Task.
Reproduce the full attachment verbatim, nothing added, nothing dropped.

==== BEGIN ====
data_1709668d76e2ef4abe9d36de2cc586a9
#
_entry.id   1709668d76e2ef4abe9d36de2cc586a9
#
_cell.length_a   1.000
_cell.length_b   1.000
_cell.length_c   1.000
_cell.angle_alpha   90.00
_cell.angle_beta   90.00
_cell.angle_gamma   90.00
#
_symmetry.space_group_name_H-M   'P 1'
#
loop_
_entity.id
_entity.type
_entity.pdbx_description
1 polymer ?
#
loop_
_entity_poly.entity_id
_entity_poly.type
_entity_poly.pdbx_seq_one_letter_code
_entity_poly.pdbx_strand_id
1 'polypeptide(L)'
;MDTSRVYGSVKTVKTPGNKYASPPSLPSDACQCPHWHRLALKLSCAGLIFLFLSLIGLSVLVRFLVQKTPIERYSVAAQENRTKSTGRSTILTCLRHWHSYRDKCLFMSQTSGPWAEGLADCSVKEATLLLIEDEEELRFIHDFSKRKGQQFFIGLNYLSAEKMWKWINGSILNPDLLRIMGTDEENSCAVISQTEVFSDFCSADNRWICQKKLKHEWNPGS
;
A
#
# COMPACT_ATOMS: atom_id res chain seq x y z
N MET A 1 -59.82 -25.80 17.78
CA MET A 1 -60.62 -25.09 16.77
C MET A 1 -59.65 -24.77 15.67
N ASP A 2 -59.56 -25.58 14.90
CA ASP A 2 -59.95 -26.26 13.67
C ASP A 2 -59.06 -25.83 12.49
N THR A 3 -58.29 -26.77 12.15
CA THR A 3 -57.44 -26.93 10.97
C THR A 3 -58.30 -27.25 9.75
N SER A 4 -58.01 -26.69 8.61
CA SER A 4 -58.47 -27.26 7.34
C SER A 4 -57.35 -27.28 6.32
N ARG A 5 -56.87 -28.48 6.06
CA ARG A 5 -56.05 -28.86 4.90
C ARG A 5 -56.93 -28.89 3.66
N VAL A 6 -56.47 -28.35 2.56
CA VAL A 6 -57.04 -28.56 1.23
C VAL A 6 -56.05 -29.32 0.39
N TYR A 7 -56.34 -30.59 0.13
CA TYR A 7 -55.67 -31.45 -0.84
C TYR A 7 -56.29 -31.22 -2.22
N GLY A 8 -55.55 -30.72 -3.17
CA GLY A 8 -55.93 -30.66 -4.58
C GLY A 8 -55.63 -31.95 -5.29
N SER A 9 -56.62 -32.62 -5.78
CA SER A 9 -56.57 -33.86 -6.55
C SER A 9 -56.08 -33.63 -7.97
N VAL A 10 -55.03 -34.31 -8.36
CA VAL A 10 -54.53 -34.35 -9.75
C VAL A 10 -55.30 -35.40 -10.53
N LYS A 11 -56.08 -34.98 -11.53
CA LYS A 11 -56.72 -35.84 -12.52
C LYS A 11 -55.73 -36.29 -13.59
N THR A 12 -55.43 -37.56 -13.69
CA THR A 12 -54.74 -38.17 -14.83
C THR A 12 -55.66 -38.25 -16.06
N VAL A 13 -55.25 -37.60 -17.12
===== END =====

data_1709668d76e2ef4abe9d36de2cc586a9
#
_entry.id   1709668d76e2ef4abe9d36de2cc586a9
#
_cell.length_a   1.000
_cell.length_b   1.000
_cell.length_c   1.000
_cell.angle_alpha   90.00
_cell.angle_beta   90.00
_cell.angle_gamma   90.00
#
_symmetry.space_group_name_H-M   'P 1'
#
loop_
_entity.id
_entity.type
_entity.pdbx_description
1 polymer ?
#
loop_
_entity_poly.entity_id
_entity_poly.type
_entity_poly.pdbx_seq_one_letter_code
_entity_poly.pdbx_strand_id
1 'polypeptide(L)'
;MDTSRVYGSVKTVKTPGNKYASPPSLPSDACQCPHWHRLALKLSCAGLIFLFLSLIGLSVLVRFLVQKTPIERYSVAAQENRTKSTGRSTILTCLRHWHSYRDKCLFMSQTSGPWAEGLADCSVKEATLLLIEDEEELRFIHDFSKRKGQQFFIGLNYLSAEKMWKWINGSILNPDLLRIMGTDEENSCAVISQTEVFSDFCSADNRWICQKKLKHEWNPGS
;
A
#
# COMPACT_ATOMS: atom_id res chain seq x y z
N MET A 1 -59.82 -25.80 17.78
CA MET A 1 -60.62 -25.09 16.77
C MET A 1 -59.65 -24.77 15.67
N ASP A 2 -59.56 -25.58 14.90
CA ASP A 2 -59.95 -26.26 13.67
C ASP A 2 -59.06 -25.83 12.49
N THR A 3 -58.29 -26.77 12.15
CA THR A 3 -57.44 -26.93 10.97
C THR A 3 -58.30 -27.25 9.75
N SER A 4 -58.01 -26.69 8.61
CA SER A 4 -58.47 -27.26 7.34
C SER A 4 -57.35 -27.28 6.32
N ARG A 5 -56.87 -28.48 6.06
CA ARG A 5 -56.05 -28.86 4.90
C ARG A 5 -56.93 -28.89 3.66
N VAL A 6 -56.47 -28.35 2.56
CA VAL A 6 -57.04 -28.56 1.23
C VAL A 6 -56.05 -29.32 0.39
N TYR A 7 -56.34 -30.59 0.13
CA TYR A 7 -55.67 -31.45 -0.84
C TYR A 7 -56.29 -31.22 -2.22
N GLY A 8 -55.55 -30.72 -3.17
CA GLY A 8 -55.93 -30.66 -4.58
C GLY A 8 -55.63 -31.95 -5.29
N SER A 9 -56.62 -32.62 -5.78
CA SER A 9 -56.57 -33.86 -6.55
C SER A 9 -56.08 -33.63 -7.97
N VAL A 10 -55.03 -34.31 -8.36
CA VAL A 10 -54.53 -34.35 -9.75
C VAL A 10 -55.30 -35.40 -10.53
N LYS A 11 -56.08 -34.98 -11.53
CA LYS A 11 -56.72 -35.84 -12.52
C LYS A 11 -55.73 -36.29 -13.59
N THR A 12 -55.43 -37.56 -13.69
CA THR A 12 -54.74 -38.17 -14.83
C THR A 12 -55.66 -38.25 -16.06
N VAL A 13 -55.25 -37.60 -17.12